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Assemblyman Hosts Jobs Summit at Solyndra

Tri-City and Silicon Valley business leaders join Assemblyman Bob Wieckowski in kicking off a new ‘Made in California Jobs Initiative’ program designed to revitalize the local economy.

Although the national economy and unemployment numbers have seen slight improvements this year, in much of California, prosperity is still elusive.

At 11.7 percent, California’s unemployment rate remains stubbornly high. Many small business owners are struggling to keep their doors open, and some factories are hampered by daunting state regulations and rules. 

“Today, it’s not so sunny in California; it’s not the Golden State anymore,” Assemblyman Bob Wieckowski, said Wednesday just before the start of a business summit at the Solyndra solar panel factory in Fremont.

Wieckowski, who represents the 20th Assembly District in the California State Legislature, was in town to kick off a new “Made in California Jobs Initiative” program. The plan is to revitalize California’s economy through targeted incentives, streamlining government and investing in emerging technologies such as clean energy, biotech and medical research.

Wednesday’s summit focused on a roundtable discussion with local business owners, industry leaders and government officials designed to solicit ideas for ramping up the local economy and bringing new jobs to the community.

“I want to hear directly from business leaders about their issues and concerns so we can provide the proper incentives to create jobs and grow our economy,” Wieckowski said.

Among the panelists were Sen. Art Torres (Ret.), vice-chairman of the board at the California Institute for Regenerative Medicine; Dennis Cima, senior vice-president of the Silicon Valley Leadership Group; Lupe Lopez, president and owner of Arteaga’s Food Center in Newark; Clint Severson, CEO at Abaxis in Union City, Diarmuid O’Connell, vice-president of business development at TESLA Motors in Fremont and Ben Bierman, vice president of operations and engineering at Solyndra in Fremont.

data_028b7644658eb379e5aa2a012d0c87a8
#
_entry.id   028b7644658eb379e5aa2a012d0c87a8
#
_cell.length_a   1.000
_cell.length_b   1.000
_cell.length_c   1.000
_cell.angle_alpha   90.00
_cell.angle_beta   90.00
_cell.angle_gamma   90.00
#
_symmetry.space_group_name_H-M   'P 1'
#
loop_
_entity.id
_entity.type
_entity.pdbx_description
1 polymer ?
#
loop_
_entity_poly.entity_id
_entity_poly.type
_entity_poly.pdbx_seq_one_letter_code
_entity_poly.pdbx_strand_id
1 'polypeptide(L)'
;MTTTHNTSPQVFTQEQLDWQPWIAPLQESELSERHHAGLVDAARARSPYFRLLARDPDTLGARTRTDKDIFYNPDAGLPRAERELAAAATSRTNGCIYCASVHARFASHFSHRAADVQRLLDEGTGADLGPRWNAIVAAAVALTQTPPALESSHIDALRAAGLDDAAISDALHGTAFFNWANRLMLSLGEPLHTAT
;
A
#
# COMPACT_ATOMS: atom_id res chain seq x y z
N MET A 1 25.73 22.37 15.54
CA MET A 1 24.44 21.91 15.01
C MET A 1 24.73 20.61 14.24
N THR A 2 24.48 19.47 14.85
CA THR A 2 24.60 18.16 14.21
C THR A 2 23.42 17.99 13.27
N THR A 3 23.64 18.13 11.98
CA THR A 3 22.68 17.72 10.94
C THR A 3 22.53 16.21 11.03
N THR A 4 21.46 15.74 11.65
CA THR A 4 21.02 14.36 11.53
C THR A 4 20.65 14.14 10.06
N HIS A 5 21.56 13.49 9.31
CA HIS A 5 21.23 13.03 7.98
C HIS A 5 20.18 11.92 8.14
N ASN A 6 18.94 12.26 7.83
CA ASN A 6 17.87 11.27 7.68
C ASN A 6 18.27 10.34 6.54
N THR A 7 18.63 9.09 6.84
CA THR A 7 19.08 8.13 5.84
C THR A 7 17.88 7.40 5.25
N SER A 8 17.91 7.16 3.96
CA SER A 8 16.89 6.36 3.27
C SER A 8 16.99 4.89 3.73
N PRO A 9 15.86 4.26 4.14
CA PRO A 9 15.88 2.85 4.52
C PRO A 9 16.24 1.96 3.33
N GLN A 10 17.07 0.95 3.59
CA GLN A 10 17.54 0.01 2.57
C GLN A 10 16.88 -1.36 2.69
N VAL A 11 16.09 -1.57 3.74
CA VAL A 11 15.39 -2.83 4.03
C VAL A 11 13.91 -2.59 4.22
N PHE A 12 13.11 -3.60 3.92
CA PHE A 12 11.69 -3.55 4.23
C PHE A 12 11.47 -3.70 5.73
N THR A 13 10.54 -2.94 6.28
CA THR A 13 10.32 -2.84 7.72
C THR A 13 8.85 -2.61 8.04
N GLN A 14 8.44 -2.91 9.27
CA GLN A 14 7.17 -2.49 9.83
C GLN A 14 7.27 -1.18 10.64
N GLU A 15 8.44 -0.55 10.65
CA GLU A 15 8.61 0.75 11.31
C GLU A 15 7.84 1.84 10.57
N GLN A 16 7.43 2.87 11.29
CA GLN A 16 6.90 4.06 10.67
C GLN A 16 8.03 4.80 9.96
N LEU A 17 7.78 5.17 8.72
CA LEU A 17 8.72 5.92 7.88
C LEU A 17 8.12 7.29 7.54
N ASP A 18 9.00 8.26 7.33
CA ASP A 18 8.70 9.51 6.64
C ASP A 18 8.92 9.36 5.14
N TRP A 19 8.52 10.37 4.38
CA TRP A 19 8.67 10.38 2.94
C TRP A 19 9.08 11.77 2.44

Other panelists included representatives from the business, education and medical technology industries. The summit, which was open to the public, attracted more than 100 people who filled a large conference room.

Panelists shared a flood of frustrations over state business regulations, loan guarantees, taxes and healthcare issues and shared ideas about how to fix problems.

Cima, with the Silicon Valley Leadership Group, said predictability and sustainability are important factors the state lacks in its operations, including business taxes. “We need predictability in California. Places like Silicon Valley thrive, but we can’t do it without some degree of predictability.”

 Abaxis, a medical products company that makes point-of-care blood analysis systems in Union City, was attracted to California because of the ability to recruit good people, according to CEO Clint Severson. But, he noted, tough state regulations make it difficult to operate the company efficiently. “The regulation here is unbelievable,” Severson said, to strong audience applause, “High taxes and high regulations are major challenges.”  

Small business owners also face challenges because tough rules.  

Lupe Lopez, owner and president of Arteaga’s Food Center in Newark says it’s hard to get money to update or expand her neighborhood grocery business. Lopez said that when applying for loans, lenders look at her personal assets rather than the business value in making their decision. “They should look at the business, not a person’s personal assets,” she said. “As a small business owner, woman and a minority, having no access to capital is one of the challenges I have to overcome.”

But not all news on the local front is gloomy.

TESLA Motors’ Diarmuid O’Connell said Fremont was the best site for his electric car manufacturing company because much of the infrastructure was already in place in the old NUMMI plant.  “We were going to do our project elsewhere. We looked at Sacramento, New Mexico. But they had nothing in the toolbox.” He said TESLA plans to build cars in Fremont for a long time.

Wieckowski said the summit, which was co-sponsored by the Fremont, Union City, Newark and Milpitas Chambers of Commerce, was just the first step in a plan to revitalize the local and state economy.

He is forming a new Economic Development Advisory Council to help run the program. Wieckowski also plans to tour businesses in his district which covers Fremont, Newark, Union City and parts of Pleasanton, Castro Valley, Hayward, Milpitas and San Jose.

Steve Shambaugh July 01, 2011 at 07:32 PM
I think Clint Severson pretty much sums it up; regulation and taxation are strangling our ability to make manufacturing feasible here in California. I ask; why was the NUMMI plant even there to be a viable option for Tesla? Because it was econimically viable to build such a large manufacturing facility there. As soon as it was no longer feasible, they were "outa-there"! When will government get it? I sincerely hope Mr. Wieckowski was listening...

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